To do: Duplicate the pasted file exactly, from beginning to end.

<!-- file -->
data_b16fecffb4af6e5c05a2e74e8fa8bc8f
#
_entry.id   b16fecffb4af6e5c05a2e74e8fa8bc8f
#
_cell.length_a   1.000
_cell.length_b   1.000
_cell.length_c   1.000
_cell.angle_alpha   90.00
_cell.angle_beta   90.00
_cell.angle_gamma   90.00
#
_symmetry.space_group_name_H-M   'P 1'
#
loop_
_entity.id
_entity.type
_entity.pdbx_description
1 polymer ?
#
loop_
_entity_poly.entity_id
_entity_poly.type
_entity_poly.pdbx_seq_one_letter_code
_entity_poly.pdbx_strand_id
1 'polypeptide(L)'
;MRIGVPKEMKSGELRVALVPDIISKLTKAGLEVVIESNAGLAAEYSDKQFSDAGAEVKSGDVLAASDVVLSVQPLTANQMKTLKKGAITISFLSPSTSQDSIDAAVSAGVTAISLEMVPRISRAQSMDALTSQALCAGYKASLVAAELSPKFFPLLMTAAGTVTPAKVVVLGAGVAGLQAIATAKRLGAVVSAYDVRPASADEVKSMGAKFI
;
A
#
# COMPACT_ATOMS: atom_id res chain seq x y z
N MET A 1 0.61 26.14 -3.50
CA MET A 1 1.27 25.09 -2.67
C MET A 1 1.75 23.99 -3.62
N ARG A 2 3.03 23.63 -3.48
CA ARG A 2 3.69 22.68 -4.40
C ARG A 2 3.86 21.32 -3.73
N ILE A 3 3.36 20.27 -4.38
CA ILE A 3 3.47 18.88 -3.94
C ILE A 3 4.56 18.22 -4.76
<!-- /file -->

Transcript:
data_b16fecffb4af6e5c05a2e74e8fa8bc8f
#
_entry.id   b16fecffb4af6e5c05a2e74e8fa8bc8f
#
_cell.length_a   1.000
_cell.length_b   1.000
_cell.length_c   1.000
_cell.angle_alpha   90.00
_cell.angle_beta   90.00
_cell.angle_gamma   90.00
#
_symmetry.space_group_name_H-M   'P 1'
#
loop_
_entity.id
_entity.type
_entity.pdbx_description
1 polymer ?
#
loop_
_entity_poly.entity_id
_entity_poly.type
_entity_poly.pdbx_seq_one_letter_code
_entity_poly.pdbx_strand_id
1 'polypeptide(L)'
;MRIGVPKEMKSGELRVALVPDIISKLTKAGLEVVIESNAGLAAEYSDKQFSDAGAEVKSGDVLAASDVVLSVQPLTANQMKTLKKGAITISFLSPSTSQDSIDAAVSAGVTAISLEMVPRISRAQSMDALTSQALCAGYKASLVAAELSPKFFPLLMTAAGTVTPAKVVVLGAGVAGLQAIATAKRLGAVVSAYDVRPASADEVKSMGAKFI
;
A
#
# COMPACT_ATOMS: atom_id res chain seq x y z
N MET A 1 0.61 26.14 -3.50
CA MET A 1 1.27 25.09 -2.67
C MET A 1 1.75 23.99 -3.62
N ARG A 2 3.03 23.63 -3.48
CA ARG A 2 3.69 22.68 -4.40
C ARG A 2 3.86 21.32 -3.73
N ILE A 3 3.36 20.27 -4.38
CA ILE A 3 3.47 18.88 -3.94
C ILE A 3 4.56 18.22 -4.76